April/May/June 2021

Beyond the Altar: Perspective for Liturgical Worship

John Ainslie
ISBN: 978-0992905057
Benedicamus 2020
Paperback 320pp £12.50
Pastoral Review bookshop £11.25
If you teach liturgy, you usually discover tensions among students about the position and orientation of the altar at celebrations of the Eucharist, sometimes very passionate and polarised. Should Mass be celebrated versus populum (the priest facing the people) or ad orientem (towards the East – usually with the priest having his back to the people). Polarised debates often involve little or no dialogue, but this new book by John Ainslie is a welcome breath of fresh air.

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Book reviews April/May/June 2021 Let us Dream: The Path to a Better Future

Pope Francis in Conversation with Austen Ivereigh
ISBN: 978-1398502208
Simon & Schuster 2020
Hardback 149pp £10.99
Pastoral Review bookshop £9.89
After China came Italy. Who can forget that rainswept night, in March 2020, when Pope Francis broadcast Urbi et Orbi? High Priest and prophet, he wrestled with a stern Providence, uttering a lament on behalf of stricken humanity. Then there was his contribution to the UK debate on Radio 4, his words spoken by Joseph Balderamma. Now we have Let us Dream: The Path to a Better Future. Three becomes a general rule: Austen Ivereigh suggested the ‘contemplate-discern-propose’ methodology, familiar from the church of Latin America. Hence ‘A Time to See, A Time to Choose, A Time to Act’. And the three ‘Ls’ – Land, Lodging, Labour – or three ‘Ts’ – tierra, techo, trabajo.

In ‘A Time to See’, the Pope introduces Catholic social doctrine, not without studied ambiguity. His lens is his own ‘three COVIDs’, his ‘Time of Crisis’: illness (1957), Germany (1986) and Cordoba (1990–92). ‘Narcissism’, ‘discouragement’ and ‘pessimism’ hinder our ability to engineer change. In ‘A Time to Choose’, Francis looks at the Beatitudes, ‘the preferential option for the poor’ and ‘the common good’. Turning abstract principles of ‘the universal destination of goods’, ‘solidarity’ and ‘subsidiarity’ into concrete action requires ‘discernment of spirits’. Francis’ ambiguities are revealed in quoting Romano Guardini’s idea of el pensamiento incompleto, ‘unfinished thinking’. Integralism remains elusive, and Francis’ best efforts to gain a wider hearing depend on not foreclosing on the preoccupations of the secular agenda. He manages to engage the outside world but manifestly leaves his critics on the left unsatisfied and on the right indignant. He retaliates with attacks on ‘clericalism’, quoting Mahler, ‘tradition is not the repository of ashes but the preservation of fire’, and being particularly severe with those who attacked the Amazonia Synod in October 2019 ‘…[when] the deep respect for indigenous culture and the presence of the native people … was treated by hysterical accusations of paganism, and syncretism’.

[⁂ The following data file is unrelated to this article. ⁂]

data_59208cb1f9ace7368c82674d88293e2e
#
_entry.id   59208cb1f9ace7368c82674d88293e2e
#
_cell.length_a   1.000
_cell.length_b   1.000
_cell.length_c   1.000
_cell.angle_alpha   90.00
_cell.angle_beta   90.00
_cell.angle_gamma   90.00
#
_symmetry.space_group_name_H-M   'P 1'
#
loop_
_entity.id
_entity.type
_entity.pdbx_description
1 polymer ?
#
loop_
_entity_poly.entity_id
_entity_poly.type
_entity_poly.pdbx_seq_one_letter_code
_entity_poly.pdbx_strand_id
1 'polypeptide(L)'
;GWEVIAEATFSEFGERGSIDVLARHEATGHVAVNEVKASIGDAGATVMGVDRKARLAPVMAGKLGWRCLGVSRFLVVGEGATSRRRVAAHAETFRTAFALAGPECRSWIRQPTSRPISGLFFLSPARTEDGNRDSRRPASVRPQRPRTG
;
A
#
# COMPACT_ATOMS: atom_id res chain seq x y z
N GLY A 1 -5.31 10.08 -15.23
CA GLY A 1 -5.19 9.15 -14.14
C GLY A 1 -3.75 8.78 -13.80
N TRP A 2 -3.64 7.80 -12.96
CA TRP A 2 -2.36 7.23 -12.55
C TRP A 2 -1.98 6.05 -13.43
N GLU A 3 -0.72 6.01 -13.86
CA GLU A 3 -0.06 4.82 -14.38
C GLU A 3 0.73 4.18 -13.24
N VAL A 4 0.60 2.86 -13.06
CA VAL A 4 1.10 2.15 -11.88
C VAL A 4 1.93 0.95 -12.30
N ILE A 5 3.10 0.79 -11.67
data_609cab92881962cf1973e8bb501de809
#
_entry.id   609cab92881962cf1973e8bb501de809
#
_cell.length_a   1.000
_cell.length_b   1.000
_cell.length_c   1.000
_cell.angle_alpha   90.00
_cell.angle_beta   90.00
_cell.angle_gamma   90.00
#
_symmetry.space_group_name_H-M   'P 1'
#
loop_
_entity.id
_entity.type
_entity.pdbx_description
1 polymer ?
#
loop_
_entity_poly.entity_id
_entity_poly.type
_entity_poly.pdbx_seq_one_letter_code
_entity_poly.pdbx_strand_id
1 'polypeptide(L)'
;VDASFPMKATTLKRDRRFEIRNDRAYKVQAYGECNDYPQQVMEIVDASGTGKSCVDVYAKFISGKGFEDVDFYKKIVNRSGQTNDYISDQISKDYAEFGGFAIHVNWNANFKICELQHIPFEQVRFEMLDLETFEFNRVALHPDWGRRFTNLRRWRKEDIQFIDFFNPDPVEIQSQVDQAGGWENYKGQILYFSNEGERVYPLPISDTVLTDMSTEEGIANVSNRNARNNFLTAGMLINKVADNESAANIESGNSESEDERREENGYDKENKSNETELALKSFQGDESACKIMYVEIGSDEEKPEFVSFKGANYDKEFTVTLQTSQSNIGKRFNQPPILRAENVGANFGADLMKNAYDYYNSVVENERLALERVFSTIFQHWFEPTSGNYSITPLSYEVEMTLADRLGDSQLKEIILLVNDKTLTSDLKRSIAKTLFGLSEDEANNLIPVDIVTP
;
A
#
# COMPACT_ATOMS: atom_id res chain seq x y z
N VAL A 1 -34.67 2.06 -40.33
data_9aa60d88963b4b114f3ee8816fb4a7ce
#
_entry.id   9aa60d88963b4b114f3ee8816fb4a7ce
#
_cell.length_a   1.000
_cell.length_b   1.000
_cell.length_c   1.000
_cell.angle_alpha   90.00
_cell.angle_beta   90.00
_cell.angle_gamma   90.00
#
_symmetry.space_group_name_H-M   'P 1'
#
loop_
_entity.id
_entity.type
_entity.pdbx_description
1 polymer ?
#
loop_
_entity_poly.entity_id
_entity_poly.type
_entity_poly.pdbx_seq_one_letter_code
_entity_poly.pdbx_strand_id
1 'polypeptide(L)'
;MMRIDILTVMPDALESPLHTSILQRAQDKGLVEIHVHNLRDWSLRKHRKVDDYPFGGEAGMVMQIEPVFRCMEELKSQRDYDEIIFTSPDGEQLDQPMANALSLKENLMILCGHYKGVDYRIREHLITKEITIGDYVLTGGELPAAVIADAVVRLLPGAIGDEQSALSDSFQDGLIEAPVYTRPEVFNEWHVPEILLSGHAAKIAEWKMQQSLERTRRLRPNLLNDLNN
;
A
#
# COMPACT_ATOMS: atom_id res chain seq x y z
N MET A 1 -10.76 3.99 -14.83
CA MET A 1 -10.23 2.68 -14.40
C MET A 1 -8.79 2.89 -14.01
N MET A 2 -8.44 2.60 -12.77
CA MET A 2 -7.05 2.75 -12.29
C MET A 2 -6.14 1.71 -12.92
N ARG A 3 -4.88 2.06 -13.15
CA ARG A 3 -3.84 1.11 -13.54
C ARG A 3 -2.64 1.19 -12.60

Yet, it is not ecclesiastical issues which most engage him. Appalled by the isolation of the elderly and deaths from Covid-19 in care homes, he reminds us that ‘the elderly are our roots’. Under-developed areas need economic progress, but the rest of us should cut back, recover solidarity, subsidiarity and the centrality of the family, and confront the dangers of individualism. Guardini’s ‘contrapositions’ rather than ‘contradictions’ lead to synodality and the three synods: the family, young people and Amazonia. Everyone has chance to talk, listen and discern the voice of the ‘Good Spirit’. From this we discern an Ignatian spirituality.

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God and the Pandemic: A Christian Reflection on the Coronavirus and Its Aftermath

Tom Wright
ISBN: 978-0281085118
SPCK 2020
Paperback 88pp £7.99
Pastoral Review bookshop £7.20
In this journal, many have tried to engage in a theological appraisal of Covid-19, still with us, and Tom Wright has contributed this short and brilliant book which came out early in the unfolding pandemic.